John Belushi and Dan Aykroid left the show after season four. Aykroid had told SNL producer/creator Lorne Michaels going into the fifth year that he would stay on as a castmember, but not as a writer -- then Dan had found out that he and John were given the chance to make The Blues Brothers movie starting that November, so Dan left too. As a replacement for the two, Lorne hired on Harry Shearer - who felt he was handed a raw deal (he kinda was). As the story goes, he was hired on as a writer/castmember by Lorne, but the others at SNL were told that he was hired on just as a writer. This brought some bitterness towards him from the other cast and writers when he would write himself into scenes. They thought he was just some stupid new writer, who didn't know that it was frowned upon to write yourself into sketches, week after week. After a friendly dispute with Lorne thereafter, Harry's time on SNL was pretty much over. Harry's side of the story states that Lorne was as friendly as can be, and said he would make everything all right. And then, Lorne simply decided that he wasn't going to do business with Harry anymore. Harry was caught completely off guard, and hated Lorne afterwards. Many have said that Lorne Michaels conducts business in an unusual way.
With John and Dan gone from the show, a major majority of the male characters went to Bill Murray, which made him feel overwhelmed. He himself had just finished a starring role in the movie Meatballs. Most all the male sketches went to John and Dan on the seasons before. Bill has said some years later that he felt kinda bitter about that fifth season because of it. Gilda Radner was very burnt-out in this season because she appeared on Broadway (in her own show - Gilda Live!) during the summer between seasons four and five. Lorne Michaels had produced Gilda's broadway show - which made him on the edge too. Laraine and Garrett weren't featured much in this season. One may speculate that drugs was a factor in that scenerio (and could be right...it was a different time...no judgement needed). As far as Jane Curtin was concerned, she was happy to see John and Danny leave. She considered them the bad boys of SNL. All she cared is that she had Weekend Update, so she could care less about everything else.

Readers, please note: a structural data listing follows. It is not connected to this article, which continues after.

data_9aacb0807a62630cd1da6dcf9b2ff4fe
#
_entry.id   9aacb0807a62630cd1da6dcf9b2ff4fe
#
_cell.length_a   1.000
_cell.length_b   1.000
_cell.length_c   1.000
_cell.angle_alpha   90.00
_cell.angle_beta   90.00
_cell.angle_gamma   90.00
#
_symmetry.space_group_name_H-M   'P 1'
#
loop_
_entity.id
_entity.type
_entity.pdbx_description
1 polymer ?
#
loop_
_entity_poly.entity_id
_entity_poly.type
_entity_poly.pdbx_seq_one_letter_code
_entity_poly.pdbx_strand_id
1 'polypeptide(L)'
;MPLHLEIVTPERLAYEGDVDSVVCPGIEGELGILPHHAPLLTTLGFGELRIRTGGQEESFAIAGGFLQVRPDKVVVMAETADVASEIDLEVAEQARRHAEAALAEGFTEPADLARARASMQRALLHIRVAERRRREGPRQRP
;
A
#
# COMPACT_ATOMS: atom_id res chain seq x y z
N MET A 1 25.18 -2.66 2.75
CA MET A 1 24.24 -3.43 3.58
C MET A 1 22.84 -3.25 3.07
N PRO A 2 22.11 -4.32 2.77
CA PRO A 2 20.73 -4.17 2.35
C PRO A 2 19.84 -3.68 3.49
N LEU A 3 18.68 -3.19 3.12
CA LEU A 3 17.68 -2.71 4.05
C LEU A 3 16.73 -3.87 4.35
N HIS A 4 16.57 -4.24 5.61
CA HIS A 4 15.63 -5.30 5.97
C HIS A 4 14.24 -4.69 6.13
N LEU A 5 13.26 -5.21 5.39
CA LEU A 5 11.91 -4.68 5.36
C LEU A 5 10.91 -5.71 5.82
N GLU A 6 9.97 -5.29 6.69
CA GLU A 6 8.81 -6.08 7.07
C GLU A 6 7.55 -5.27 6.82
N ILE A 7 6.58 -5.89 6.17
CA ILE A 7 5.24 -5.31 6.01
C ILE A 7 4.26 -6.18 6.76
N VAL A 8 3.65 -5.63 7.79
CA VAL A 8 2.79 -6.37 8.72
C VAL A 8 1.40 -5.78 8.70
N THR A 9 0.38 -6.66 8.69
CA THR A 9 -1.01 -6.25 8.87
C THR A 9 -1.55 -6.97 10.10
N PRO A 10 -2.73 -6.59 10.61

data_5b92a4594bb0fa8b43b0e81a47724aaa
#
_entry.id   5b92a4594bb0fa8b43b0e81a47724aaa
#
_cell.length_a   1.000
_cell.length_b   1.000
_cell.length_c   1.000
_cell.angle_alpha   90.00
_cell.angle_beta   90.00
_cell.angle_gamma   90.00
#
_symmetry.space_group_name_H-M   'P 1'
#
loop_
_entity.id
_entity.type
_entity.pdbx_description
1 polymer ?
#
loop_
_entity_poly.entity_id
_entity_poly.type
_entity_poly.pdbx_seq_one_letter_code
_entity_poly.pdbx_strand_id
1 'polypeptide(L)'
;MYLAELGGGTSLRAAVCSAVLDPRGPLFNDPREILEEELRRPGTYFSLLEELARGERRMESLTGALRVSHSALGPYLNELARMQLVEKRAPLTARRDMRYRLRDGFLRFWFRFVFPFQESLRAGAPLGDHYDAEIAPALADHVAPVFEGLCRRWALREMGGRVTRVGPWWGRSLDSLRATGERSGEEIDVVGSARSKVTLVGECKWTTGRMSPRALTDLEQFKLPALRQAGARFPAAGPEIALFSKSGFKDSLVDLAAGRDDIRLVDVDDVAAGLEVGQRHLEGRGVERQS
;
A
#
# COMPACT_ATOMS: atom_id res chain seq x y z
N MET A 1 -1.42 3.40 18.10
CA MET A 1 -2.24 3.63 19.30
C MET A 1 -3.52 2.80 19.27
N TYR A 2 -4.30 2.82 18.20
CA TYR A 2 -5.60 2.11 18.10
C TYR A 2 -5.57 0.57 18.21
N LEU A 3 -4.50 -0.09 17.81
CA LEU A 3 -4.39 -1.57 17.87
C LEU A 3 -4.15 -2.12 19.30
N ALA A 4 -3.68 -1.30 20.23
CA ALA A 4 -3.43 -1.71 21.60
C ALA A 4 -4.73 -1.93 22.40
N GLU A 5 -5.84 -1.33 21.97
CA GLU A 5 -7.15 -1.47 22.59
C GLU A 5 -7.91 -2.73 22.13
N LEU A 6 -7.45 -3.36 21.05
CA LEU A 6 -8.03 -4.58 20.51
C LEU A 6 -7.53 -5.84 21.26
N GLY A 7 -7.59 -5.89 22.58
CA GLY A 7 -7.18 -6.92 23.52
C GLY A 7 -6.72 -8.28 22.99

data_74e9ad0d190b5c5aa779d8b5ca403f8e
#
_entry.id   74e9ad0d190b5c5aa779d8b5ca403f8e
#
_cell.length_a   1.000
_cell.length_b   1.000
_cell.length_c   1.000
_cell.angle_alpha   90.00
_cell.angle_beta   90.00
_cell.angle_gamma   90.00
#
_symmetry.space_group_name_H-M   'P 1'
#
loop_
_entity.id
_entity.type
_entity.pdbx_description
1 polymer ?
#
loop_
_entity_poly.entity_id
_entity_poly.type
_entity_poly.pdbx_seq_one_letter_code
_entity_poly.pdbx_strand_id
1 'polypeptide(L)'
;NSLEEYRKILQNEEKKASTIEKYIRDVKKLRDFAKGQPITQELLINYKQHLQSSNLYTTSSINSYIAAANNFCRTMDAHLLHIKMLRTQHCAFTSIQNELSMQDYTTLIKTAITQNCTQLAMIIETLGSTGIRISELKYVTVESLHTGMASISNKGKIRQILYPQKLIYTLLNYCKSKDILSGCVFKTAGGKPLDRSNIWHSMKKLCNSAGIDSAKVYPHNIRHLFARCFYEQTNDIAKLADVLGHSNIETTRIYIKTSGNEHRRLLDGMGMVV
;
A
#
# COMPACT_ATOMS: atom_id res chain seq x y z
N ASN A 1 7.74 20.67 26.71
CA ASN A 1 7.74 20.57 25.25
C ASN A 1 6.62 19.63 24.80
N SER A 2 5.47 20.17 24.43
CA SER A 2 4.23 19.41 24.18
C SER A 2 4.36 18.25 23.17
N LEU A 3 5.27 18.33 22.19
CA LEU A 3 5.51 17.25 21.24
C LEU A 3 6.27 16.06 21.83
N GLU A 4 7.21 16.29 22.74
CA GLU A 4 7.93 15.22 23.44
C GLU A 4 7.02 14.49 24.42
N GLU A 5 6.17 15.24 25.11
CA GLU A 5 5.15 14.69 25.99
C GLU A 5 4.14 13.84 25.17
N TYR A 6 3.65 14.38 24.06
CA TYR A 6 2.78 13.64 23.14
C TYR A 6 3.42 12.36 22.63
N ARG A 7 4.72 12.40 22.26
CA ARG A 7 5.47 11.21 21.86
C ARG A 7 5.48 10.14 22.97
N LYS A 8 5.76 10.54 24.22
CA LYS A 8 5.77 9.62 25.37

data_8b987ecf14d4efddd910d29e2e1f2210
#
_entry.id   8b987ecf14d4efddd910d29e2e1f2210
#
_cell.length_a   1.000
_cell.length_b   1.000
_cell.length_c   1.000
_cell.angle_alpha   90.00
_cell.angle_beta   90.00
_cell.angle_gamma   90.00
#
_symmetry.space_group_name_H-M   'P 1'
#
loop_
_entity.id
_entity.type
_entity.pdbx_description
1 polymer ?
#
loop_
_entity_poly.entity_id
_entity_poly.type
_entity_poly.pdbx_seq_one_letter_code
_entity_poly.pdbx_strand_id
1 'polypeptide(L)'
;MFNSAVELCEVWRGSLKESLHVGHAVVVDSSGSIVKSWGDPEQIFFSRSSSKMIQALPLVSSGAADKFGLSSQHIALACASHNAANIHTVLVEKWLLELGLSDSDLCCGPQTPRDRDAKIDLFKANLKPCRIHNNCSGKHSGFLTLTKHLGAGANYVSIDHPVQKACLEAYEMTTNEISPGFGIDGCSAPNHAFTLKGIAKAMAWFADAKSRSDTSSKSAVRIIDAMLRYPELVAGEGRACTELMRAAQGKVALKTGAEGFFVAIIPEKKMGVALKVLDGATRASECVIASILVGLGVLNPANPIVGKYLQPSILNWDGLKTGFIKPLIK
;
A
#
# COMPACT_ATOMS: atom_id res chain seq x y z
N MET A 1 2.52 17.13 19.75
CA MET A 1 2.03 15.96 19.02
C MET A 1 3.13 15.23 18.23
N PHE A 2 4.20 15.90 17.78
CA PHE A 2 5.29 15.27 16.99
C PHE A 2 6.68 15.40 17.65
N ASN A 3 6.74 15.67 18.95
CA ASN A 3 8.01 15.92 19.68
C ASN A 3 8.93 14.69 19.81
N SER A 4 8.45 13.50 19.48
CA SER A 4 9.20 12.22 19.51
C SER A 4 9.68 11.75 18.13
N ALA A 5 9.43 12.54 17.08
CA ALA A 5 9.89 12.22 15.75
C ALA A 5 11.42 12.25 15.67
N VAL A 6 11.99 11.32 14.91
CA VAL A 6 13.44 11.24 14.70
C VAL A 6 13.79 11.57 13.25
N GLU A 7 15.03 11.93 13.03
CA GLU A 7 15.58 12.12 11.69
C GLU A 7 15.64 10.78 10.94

Keep an eye open in this fifth season for a sketch involving writer (now Senator) Al Franken called "Limo for a Lame-O". Lorne Michaels got alot of heat for that sketch from one of the NBC heads at the time, Fred Silverman. Al Franken refered to Silverman as a Lame-O for riding around in an NBC limo everywhere. For some reason, Al thought that Silverman didn't deserve to ride in that limo. Right before this happened, Fred Silverman had requested from Lorne to put Gilda Radner in her own show, the following season. Silverman saw Gilda as the next Lucille Ball. Lorne said no, and Fred was angry. A few days before the "Limo for Lame-O" sketch aired, Lorne and Silverman were schelduled to have a meeting, which Silverman didn't make it to. In the end, Silverman thought the "Lame-O" sketch was Lorne's reaction to Silverman missing their meeting.
As many know, this fifth season was the last season for many. All the cast (although i think Harry Shearer returned for one season sometime later), and most all the writers. And of course, Lorne Michaels left too. He would return to SNL some five years later. Lorne had suggested to NBC that Al Franken take over as the new head of Saturday Night Live. Of course after the "Limo for Lame-O" sketch, Fred Silverman was not going to make Al the new SNL guy. The person that NBC chose to run Saturday Night Live was a lady who acted as an 'asscociate producer' during those first five years, Jean Doumanian. She wasn't given a chance by her staff, or anybody for that matter. There were petitions being sent around hoping to get her fired from day one. She only lasted 10 months. One major note was that she wasn't a comedy writer. To run a show like Saturday Night Live - you need to be trained in the ways of comedy writing.
The one major reason why the first five years, the original Not Ready for Prime Time Players, and their writers will always be better than any other SNL cast and writers is this: they didn't know that they were going to be breaking into fame by being on the show. They didn't know that Saturday Night Live was going to be a comedy show that everyone would see. That it would launch them into careers. Every other SNL castmember after them knows that SNL can be a show that could possibly launch their career. And they focus on that. They focus on that there could be some very important people watching them, and they are playing to them. And it hurts their work. It hurts the quality of their work. They may have good material, but it could be better if their thoughts aren't lost on SNL being the stepping stones they want to hopefully give them a successful comedy career. The original cast didn't know this. And that made the quality of their work great. And you have to give credit to Lorne Michaels towards the end of that first era. As his cast and writers were started to develop big egos, Lorne's major job was to help keep things together. After seeing Chevy Chase leave the show and become a star. After seeing the same thing start to happen to Belushi. With the critics and the papers, and all, talking about how great this show is, how these men and women have potential for greatness -- Lorne's job (which he did well) was to hold this group together, and make this thing work. There will never be another cast or writers like these.